Boundary vector cells in the goldfish central telencephalon encode spatial information

Lear Cohen, Ehud Vinepinsky, Opher Donchin, Ronen Segev

Research output: Contribution to journalArticlepeer-review

8 Scopus citations


Navigation is one of the most fundamental cognitive skills for the survival of fish, the largest vertebrate class, and almost all other animal classes. Space encoding in single neurons is a critical component of the neural basis of navigation. To study this fundamental cognitive component in fish, we recorded the activity of neurons in the central area of the goldfish telencephalon while the fish were freely navigating in a quasi-2D water tank embedded in a 3D environment. We found spatially modulated neurons with firing patterns that gradually decreased with the distance of the fish from a boundary in each cell’s preferred direction, resembling the boundary vector cells found in the mammalian subiculum. Many of these cells exhibited beta rhythm oscillations. This type of spatial representation in fish brains is unique among space-encoding cells in vertebrates and provides insights into spatial cognition in this lineage.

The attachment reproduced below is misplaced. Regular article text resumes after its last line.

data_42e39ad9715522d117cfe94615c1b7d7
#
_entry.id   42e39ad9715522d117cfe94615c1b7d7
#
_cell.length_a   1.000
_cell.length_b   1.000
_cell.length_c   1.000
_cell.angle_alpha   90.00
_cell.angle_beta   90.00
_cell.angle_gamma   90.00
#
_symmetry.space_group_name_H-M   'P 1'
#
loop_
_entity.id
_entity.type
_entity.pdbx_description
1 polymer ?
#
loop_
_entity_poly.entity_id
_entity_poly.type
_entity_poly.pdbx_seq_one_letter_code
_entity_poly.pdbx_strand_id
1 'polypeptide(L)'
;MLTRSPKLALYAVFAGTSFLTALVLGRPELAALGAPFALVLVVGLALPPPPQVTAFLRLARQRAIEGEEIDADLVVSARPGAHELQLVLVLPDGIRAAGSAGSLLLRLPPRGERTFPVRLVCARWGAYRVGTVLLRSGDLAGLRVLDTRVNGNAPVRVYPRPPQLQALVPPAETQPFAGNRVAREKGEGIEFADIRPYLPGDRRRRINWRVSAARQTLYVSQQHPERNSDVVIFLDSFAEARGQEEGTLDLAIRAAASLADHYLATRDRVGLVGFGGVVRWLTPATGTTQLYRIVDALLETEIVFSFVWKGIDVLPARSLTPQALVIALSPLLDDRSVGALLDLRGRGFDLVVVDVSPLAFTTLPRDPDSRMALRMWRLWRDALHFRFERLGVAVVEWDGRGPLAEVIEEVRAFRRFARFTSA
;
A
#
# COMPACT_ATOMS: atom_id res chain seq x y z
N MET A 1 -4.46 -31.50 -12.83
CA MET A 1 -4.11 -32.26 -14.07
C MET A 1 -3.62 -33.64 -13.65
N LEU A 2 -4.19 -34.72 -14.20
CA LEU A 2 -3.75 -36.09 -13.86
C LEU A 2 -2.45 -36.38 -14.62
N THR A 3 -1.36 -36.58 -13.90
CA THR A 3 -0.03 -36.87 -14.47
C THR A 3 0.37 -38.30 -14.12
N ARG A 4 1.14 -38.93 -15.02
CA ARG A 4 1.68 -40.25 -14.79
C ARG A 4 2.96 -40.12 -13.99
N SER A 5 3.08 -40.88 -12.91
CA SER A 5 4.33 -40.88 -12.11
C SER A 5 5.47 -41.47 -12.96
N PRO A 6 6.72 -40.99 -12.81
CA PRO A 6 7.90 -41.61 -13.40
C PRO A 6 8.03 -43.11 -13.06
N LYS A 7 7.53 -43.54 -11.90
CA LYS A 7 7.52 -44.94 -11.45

Original languageEnglish
Article numbere3001747
JournalPLoS Biology
Issue number4
StatePublished - 1 Apr 2023

ASJC Scopus subject areas

  • General Agricultural and Biological Sciences
  • General Biochemistry, Genetics and Molecular Biology
  • General Immunology and Microbiology
  • General Neuroscience


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